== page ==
Feldshteyn
v.
Brighton Beach 2012, LLC

Supreme Court, Appellate Division, Second Department, New York.Aug 16, 2017
61 N.Y.S.3d 60 (N.Y. App. Div. 2017)
61 N.Y.S.3d 60153 A.D.3d 670

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2016-03526. Index No. 507606/14.

08-16-2017

Boris FELDSHTEYN, et al., appellants, v. BRIGHTON BEACH 2012, LLC, respondent.

Krol & O'Connor, New York, NY (Igor Krol of counsel), for appellants. Laleh Hawa, Great Neck, NY, for respondent.


Krol & O'Connor, New York, NY (Igor Krol of counsel), for appellants.

Laleh Hawa, Great Neck, NY, for respondent.

CHERYL E. CHAMBERS, J.P., ROBERT J. MILLER, BETSY BARROS, and FRANCESCA E. CONNOLLY, JJ.

In an action, inter alia, to recover a down payment made pursuant to a contract for the sale of real property, the plaintiffs appeal from an order of the Supreme Court, Kings County (Schack, J.), dated March 7, 2016, which granted the defendant's motion pursuant to CPLR 3211(a)(1) to dismiss the complaint.

ORDERED that the order is reversed, on the law, with costs, and the defendant's motion pursuant to CPLR 3211(a)(1) to dismiss the complaint is denied.

The plaintiffs commenced this action, inter alia, to recover a $55,000 down payment

made pursuant to a contract for the sale of real property. The defendant seller moved pursuant to CPLR 3211(a)(1) to dismiss the complaint. In support of its motion, the defendant submitted a purchase agreement, an attorney's affirmation, a letter from the defendant's attorney to the plaintiffs' attorney designated as a "Time of the Essence Notice" dated March 20, 2013, a second letter from the defendant's attorney to the plaintiffs' attorney dated April 12, 2013, designated as a "Time of the Essence Notice," and a third letter from the defendant's attorney to the plaintiffs' attorney deeming the contract terminated and informing the plaintiffs that the defendant was retaining the down payment. The Supreme Court granted the defendant's motion to dismiss the complaint. We reverse.

"A motion pursuant to CPLR 3211(a)(1) to dismiss based on documentary evidence may be appropriately granted only where the documentary evidence utterly refutes the plaintiff's factual allegations, thereby conclusively establishing a defense as a matter of law" ( Sabre Real Estate Group, LLC v. Ghazvini, 140 A.D.3d 724, 724, 35 N.Y.S.3d 109 [internal quotation marks, brackets, and citations omitted]; see 25–01 Newkirk Ave., LLC v. Everest Natl. Ins. Co., 127 A.D.3d 850, 851, 7 N.Y.S.3d 325 ). "The evidence submitted in support of such motion must be documentary or the motion must be denied" ( Cives Corp. v. George A. Fuller Co., Inc., 97 A.D.3d 713, 714, 948 N.Y.S.2d 658 [internal quotation marks omitted]; see Attias v. Costiera, 120 A.D.3d 1281, 1282, 993 N.Y.S.2d 59 ; Fontanetta v. John Doe 1, 73 A.D.3d 78, 84, 898 N.Y.S.2d 569 ). "In order for evidence submitted in support of a CPLR 3211(a)(1) motion to qualify as ‘documentary evidence,’ it must be ‘unambiguous, authentic, and undeniable’ " ( Attias v. Costiera, 120 A.D.3d at 1282, 993 N.Y.S.2d 59, quoting Granada Condominium III Assn. v. Palomino, 78 A.D.3d 996, 996–997, 913 N.Y.S.2d 668 ; see Cives Corp. v. George A. Fuller Co., Inc., 97 A.D.3d at 714, 948 N.Y.S.2d 658 ).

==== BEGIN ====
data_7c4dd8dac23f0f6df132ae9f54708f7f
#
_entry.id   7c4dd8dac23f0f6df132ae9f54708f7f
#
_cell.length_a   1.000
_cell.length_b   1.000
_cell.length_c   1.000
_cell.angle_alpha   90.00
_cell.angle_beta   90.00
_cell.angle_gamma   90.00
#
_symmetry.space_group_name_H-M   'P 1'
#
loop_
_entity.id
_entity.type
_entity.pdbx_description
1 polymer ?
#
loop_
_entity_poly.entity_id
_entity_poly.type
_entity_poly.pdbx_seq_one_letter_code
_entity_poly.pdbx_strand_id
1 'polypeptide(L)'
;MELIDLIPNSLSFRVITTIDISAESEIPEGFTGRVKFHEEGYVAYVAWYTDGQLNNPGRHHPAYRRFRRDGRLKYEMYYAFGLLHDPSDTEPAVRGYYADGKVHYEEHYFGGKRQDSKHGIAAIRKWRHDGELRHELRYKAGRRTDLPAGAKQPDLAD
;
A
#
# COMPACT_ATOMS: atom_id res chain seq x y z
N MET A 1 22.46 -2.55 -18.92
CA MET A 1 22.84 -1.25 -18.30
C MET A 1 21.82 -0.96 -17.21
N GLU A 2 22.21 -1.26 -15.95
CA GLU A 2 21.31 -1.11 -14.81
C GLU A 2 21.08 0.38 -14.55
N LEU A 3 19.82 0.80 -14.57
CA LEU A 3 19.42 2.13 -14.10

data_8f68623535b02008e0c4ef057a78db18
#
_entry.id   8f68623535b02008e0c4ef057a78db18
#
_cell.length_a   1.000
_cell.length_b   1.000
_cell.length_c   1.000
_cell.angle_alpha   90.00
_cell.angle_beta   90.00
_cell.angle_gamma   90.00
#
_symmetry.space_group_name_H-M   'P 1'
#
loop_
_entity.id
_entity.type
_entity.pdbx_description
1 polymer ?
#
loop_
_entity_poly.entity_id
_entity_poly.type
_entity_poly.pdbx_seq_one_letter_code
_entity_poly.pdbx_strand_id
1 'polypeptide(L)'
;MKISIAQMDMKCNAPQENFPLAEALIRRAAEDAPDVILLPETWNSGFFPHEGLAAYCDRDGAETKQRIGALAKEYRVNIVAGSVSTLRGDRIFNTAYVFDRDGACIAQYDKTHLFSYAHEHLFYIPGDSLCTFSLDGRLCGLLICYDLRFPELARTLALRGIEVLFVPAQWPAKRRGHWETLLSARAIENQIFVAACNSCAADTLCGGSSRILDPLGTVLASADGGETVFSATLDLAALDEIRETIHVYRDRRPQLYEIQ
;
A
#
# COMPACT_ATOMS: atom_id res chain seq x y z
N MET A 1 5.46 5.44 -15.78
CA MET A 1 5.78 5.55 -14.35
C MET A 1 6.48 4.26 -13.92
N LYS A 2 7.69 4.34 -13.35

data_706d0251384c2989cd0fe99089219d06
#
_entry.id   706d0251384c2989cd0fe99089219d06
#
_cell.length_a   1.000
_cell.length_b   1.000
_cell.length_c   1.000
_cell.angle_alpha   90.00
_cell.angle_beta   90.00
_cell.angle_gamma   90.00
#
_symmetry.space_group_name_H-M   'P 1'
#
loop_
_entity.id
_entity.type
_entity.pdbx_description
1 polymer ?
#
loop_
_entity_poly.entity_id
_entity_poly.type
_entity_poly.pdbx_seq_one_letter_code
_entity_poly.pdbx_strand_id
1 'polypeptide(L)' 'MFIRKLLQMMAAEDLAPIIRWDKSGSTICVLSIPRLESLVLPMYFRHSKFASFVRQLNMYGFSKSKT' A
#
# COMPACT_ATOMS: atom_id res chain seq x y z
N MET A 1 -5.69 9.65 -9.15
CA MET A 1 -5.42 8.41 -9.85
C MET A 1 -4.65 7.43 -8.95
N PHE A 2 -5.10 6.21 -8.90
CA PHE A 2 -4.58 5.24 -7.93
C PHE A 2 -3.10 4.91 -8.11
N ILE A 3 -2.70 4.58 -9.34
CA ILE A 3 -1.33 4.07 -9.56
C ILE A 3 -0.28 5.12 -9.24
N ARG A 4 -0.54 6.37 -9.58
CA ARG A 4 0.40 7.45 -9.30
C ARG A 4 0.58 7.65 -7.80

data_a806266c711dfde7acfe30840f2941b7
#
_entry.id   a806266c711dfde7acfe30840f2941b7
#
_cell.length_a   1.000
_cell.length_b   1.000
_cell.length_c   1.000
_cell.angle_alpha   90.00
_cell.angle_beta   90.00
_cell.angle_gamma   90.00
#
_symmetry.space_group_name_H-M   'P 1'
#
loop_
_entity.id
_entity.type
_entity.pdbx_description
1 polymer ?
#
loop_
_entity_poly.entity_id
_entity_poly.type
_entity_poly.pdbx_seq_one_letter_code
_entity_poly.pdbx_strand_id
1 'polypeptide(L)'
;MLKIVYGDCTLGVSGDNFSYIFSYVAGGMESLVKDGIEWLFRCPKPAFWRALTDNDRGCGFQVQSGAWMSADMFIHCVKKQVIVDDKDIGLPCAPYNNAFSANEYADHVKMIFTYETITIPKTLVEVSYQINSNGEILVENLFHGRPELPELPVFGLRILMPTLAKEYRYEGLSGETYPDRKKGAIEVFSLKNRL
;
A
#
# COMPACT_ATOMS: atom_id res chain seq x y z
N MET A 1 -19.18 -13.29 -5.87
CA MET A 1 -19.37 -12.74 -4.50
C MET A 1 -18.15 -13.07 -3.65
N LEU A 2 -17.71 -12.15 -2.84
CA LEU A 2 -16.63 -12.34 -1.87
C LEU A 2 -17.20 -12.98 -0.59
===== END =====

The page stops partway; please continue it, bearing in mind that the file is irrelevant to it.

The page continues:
"[J]udicial records, as well as documents reflecting out-of-court transactions such as mortgages, deeds, contracts, and any other papers, the contents of which are essentially undeniable, would qualify as documentary evidence in the proper case" ( Fontanetta v. John Doe 1, 73 A.D.3d at 84–85, 898 N.Y.S.2d 569 ; see Cives Corp. v. George A. Fuller Company, Inc., 97 A.D.3d at 714, 948 N.Y.S.2d 658 ). "At the same time, ‘[n]either affidavits, deposition testimony, nor letters are considered documentary evidence within the intendment of CPLR 3211(a) ’ " ( Cives Corp. v. George A. Fuller Company, Inc., 97 A.D.3d at 714, 948 N.Y.S.2d 658, quoting Granada Condominium III Assn. v. Palomino, 78 A.D.3d at 997, 913 N.Y.S.2d 668 ; see 25–01 Newkirk Ave., LLC v. Everest National Ins. Co., 127 A.D.3d 850, 851, 7 N.Y.S.3d 325 ; Attias v. Costiera, 120 A.D.3d at 1283, 993 N.Y.S.2d 59 ; Rodolico v. Rubin & Licatesi, P.C., 114 A.D.3d 923, 925, 981 N.Y.S.2d 144 ).

Here, the letters submitted by the defendant did not constitute documentary evidence within the meaning of CPLR 3211(a)(1), and should not have been relied upon by the Supreme Court as a basis for granting the defendant's motion to dismiss the complaint. The only documentary evidence submitted in support of the defendant's motion was the purchase agreement, which did not "utterly refute" the plaintiffs' allegations or conclusively establish a defense as a matter of law. Contrary to the defendant's contention, the issue of whether the letters constitute documentary evidence within the intendment of CPLR 3211(a)(1) can be raised for the first time on appeal because it is one of law

which appears on the face of the record and could not have been avoided if it had been raised at the proper juncture (see Verde Elec. Corp. v. Federal Ins. Co., 50 A.D.3d 672, 673, 854 N.Y.S.2d 531 ; Chrostowski v. Chow, 37 A.D.3d 638, 639, 830 N.Y.S.2d 333 ).

Accordingly, the Supreme Court should have denied the defendant's motion to dismiss the complaint.